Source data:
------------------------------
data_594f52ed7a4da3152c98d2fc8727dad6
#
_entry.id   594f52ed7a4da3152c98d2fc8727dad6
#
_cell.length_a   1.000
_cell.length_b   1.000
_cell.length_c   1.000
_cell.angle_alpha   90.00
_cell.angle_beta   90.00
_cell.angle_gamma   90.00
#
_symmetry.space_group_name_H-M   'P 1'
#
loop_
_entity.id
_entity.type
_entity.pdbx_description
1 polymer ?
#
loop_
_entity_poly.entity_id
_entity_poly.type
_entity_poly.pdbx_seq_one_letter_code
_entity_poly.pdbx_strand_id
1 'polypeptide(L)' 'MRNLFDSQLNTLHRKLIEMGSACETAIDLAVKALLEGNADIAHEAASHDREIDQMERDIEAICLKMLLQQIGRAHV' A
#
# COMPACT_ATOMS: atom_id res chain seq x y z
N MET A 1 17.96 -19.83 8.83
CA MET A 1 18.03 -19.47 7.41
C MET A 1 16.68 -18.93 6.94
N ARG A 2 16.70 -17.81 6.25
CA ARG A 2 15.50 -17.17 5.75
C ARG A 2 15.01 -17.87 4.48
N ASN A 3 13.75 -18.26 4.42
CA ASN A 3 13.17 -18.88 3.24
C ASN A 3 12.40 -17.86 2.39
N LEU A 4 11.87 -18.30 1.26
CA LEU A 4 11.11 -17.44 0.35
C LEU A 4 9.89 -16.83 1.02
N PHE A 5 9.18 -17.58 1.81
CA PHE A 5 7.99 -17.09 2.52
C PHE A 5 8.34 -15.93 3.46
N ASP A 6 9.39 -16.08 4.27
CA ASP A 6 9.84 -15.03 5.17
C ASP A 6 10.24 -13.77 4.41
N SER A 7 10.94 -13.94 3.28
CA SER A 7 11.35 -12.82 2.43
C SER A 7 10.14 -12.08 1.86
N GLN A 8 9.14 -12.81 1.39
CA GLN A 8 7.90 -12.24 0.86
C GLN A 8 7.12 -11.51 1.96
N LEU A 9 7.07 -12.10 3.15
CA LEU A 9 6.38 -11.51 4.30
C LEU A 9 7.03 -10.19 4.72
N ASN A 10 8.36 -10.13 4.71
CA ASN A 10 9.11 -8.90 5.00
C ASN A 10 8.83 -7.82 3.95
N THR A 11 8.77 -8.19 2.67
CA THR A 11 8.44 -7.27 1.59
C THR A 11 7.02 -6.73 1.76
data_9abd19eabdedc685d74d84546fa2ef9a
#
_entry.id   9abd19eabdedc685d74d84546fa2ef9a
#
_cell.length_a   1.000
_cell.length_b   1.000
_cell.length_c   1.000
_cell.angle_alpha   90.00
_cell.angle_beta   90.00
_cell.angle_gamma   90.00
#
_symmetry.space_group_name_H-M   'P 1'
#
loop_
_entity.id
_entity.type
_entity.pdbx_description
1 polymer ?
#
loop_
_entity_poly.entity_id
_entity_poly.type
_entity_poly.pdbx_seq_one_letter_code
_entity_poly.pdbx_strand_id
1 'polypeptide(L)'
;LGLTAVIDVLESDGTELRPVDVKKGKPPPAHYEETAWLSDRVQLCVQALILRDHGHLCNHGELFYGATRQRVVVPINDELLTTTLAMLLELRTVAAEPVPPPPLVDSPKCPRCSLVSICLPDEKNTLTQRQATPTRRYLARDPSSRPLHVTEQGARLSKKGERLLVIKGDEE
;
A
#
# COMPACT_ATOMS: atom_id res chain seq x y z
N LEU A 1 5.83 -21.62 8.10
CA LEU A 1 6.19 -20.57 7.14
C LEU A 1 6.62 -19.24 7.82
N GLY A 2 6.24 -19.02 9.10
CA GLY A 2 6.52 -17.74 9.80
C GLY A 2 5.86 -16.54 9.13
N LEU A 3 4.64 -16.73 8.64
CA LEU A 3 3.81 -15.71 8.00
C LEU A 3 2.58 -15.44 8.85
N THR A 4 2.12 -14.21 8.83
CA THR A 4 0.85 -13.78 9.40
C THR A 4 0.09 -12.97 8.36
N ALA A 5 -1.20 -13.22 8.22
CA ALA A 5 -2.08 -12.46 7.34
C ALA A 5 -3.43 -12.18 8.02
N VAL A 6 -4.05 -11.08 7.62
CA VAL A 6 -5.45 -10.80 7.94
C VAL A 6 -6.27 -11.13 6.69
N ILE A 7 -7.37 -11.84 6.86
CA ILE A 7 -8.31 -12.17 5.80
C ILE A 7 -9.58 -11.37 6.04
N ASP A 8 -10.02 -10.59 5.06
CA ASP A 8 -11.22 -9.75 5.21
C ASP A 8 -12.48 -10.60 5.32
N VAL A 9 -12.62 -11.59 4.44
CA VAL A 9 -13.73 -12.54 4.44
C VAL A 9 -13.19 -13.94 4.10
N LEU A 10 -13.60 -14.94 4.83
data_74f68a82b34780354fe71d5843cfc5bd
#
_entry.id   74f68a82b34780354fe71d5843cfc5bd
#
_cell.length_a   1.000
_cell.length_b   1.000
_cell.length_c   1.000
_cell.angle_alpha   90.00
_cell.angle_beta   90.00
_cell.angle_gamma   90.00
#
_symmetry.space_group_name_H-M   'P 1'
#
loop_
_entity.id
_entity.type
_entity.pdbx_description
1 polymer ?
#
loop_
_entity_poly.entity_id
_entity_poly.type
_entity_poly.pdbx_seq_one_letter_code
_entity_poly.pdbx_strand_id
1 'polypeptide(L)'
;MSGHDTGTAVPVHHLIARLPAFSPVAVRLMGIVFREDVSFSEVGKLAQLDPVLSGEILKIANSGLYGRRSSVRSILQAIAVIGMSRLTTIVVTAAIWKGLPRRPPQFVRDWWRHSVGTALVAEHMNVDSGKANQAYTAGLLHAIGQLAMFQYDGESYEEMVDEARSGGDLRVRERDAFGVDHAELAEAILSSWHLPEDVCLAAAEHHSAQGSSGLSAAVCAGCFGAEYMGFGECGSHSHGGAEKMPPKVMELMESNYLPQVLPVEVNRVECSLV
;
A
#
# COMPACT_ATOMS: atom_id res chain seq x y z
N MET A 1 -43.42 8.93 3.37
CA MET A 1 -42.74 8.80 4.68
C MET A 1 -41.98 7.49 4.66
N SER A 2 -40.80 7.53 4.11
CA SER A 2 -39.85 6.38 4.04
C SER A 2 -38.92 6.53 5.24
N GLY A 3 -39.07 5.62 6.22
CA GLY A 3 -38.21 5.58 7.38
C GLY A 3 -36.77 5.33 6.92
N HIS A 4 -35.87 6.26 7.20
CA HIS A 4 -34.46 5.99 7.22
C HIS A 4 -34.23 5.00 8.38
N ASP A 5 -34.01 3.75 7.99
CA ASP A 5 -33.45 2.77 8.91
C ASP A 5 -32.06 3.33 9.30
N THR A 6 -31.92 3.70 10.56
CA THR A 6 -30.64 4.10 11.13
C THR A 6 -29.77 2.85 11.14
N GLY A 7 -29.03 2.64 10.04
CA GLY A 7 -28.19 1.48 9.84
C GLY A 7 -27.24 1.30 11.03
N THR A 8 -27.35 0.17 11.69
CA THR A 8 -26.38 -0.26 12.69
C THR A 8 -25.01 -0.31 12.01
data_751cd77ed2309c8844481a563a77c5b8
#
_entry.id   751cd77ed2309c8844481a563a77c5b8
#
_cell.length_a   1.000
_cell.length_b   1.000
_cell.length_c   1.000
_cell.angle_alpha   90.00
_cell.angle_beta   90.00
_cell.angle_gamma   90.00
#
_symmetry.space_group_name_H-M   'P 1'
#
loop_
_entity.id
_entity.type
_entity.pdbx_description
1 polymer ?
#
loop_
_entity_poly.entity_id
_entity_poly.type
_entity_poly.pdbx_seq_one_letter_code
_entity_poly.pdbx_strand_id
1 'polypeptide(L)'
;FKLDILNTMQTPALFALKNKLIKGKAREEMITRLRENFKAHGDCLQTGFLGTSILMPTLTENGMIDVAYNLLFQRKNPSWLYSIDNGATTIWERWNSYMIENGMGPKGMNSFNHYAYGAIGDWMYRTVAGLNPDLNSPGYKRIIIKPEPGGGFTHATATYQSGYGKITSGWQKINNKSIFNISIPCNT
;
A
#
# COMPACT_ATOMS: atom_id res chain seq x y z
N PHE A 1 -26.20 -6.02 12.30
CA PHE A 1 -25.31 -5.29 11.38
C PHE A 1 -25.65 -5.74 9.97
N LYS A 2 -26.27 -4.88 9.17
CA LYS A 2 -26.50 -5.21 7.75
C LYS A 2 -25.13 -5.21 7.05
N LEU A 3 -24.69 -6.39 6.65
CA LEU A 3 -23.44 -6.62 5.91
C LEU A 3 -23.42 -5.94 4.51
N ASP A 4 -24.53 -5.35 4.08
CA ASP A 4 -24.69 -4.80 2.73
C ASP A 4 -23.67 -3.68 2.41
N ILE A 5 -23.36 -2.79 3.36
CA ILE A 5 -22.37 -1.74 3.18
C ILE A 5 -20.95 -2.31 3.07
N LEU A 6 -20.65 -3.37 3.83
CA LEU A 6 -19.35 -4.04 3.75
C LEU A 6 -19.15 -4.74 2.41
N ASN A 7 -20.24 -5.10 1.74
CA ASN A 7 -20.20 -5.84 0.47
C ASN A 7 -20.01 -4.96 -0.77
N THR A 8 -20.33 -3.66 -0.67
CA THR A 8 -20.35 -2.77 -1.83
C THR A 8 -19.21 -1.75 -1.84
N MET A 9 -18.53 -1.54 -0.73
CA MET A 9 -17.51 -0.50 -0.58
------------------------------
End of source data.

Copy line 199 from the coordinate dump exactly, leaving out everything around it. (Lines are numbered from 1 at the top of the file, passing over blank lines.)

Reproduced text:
;